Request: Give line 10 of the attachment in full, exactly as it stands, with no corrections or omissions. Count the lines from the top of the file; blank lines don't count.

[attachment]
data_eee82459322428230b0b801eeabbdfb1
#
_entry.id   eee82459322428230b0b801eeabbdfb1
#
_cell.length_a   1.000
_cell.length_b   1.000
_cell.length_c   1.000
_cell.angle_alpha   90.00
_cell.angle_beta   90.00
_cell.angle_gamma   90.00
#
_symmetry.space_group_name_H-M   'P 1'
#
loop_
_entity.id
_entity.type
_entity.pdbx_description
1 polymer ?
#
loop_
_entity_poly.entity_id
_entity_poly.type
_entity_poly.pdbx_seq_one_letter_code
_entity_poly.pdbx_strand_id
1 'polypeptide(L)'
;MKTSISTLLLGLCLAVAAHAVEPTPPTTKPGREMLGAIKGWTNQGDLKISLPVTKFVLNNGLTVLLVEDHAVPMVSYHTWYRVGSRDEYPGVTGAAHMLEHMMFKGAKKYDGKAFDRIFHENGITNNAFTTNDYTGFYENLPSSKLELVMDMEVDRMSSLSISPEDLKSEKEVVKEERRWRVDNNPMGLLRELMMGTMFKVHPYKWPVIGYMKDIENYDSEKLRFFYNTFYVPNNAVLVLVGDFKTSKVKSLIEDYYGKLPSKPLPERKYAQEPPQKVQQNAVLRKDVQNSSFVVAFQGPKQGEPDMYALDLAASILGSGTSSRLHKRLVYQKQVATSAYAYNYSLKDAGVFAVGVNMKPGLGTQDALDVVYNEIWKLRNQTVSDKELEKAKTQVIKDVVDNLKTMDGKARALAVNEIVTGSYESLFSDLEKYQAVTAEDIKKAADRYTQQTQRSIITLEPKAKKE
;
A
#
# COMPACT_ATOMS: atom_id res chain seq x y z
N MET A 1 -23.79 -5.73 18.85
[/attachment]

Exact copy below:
_cell.angle_gamma   90.00